I'd love to see your finished projects.

We are working on teaching science using Scratch and the Kinect at the moment.

Regards,

Stephen

PS. My new sig: "like a whole box of awesome" - Mark Erickson

Member

New version of the Scratch/Kinect program available, get it at http://stephen-howell.tumblr.com

New features include: GUI with some buttons to make usage easier, mirror mode (reflection on x-axis), z-axis information (how far or close are you to the sensor) and rudimentary and untested multiuser mode. I would have tested the multiuser mode more, but my 2 year old refused to stand still for the calibration.

I would love to hear if any educators anywhere use this, I will be using it tomorrow in Dublin with 18 high school students, I hope to get good feedback from them.

Regards,

Stephen

Member

I loved the part of the video showing the Scratch cat with the jointed body. Thanks for extending the world of Scratch!

Member

 Thank you Prof. Resnick, it means a lot to read that.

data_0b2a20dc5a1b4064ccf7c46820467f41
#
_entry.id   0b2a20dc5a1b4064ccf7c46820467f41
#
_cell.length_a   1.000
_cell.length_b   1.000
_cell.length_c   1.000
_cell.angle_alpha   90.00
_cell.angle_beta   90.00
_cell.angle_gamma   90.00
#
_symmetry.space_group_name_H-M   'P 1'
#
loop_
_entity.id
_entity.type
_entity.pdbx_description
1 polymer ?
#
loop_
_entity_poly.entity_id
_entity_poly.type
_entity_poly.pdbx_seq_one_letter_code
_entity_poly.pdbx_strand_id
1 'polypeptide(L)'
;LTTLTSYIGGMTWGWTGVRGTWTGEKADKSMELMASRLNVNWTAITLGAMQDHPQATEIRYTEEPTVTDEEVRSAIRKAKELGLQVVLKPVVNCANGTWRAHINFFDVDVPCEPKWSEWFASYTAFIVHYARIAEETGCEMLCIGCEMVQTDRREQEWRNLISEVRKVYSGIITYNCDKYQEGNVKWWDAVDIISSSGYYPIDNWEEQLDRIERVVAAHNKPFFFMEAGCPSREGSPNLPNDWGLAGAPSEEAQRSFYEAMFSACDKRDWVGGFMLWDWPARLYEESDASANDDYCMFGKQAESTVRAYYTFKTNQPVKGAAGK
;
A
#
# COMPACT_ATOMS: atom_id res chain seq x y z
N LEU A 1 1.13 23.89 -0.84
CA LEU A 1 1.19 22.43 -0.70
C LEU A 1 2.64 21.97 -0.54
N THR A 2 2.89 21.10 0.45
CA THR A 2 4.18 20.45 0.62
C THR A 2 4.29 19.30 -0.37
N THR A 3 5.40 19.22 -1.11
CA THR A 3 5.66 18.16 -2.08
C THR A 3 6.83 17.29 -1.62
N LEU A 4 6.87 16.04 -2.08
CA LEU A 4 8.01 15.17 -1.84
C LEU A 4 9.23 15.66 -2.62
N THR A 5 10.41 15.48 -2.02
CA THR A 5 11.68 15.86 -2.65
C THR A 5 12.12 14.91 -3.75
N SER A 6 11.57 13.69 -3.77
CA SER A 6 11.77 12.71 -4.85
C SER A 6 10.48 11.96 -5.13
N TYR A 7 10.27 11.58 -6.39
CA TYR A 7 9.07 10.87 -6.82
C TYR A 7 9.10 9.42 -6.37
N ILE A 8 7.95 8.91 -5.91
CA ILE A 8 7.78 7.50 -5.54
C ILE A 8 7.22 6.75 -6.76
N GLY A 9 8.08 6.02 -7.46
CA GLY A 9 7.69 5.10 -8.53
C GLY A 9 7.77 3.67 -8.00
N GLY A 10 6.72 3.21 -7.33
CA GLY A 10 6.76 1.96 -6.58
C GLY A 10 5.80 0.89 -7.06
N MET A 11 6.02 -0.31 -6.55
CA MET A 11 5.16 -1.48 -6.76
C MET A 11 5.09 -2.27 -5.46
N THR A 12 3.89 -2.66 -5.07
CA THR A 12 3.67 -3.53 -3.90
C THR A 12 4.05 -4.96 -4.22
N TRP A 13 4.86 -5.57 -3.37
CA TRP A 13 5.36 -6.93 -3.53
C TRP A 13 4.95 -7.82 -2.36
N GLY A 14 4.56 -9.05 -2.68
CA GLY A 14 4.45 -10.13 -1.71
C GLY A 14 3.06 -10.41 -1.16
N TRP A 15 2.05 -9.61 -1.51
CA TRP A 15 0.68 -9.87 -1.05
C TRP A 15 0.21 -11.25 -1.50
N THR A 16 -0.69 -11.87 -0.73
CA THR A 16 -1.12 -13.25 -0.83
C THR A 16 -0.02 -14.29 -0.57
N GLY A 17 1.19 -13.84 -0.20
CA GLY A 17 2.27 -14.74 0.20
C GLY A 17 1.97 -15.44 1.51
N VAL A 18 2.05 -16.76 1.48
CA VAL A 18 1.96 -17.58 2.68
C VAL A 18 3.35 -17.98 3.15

Member

There's also a thread about this in the "Advanced Topics" Scratch forum.

Member

Whaoo, this is really nice. Must buy Kinect....:)

Thanks Stephen, really really nice work.

Member

 Thanks Anders, if you get a Kinect, please let me know what you do with it!

Member

Hi again Stephen

I just ordered a Kinect (not yet arrived...). But after trying out I sure want to let kids in school (or after?) try and experiment. So in a couple of weeks I hope to have some result. I will try to set up (once a week) an afterschool activity for kids interested in tech and Scratch. I think they will love the kinect-scratch connection... :)

I will follow your attempts to fix the multiuser interface...

Administrator

What a great idea! We'd love to hear (or see!) how it works out. Please keep us posted on what happens...

Member

This is fantastic -- thanks so much for sharing!

Member

 Thanks Karen!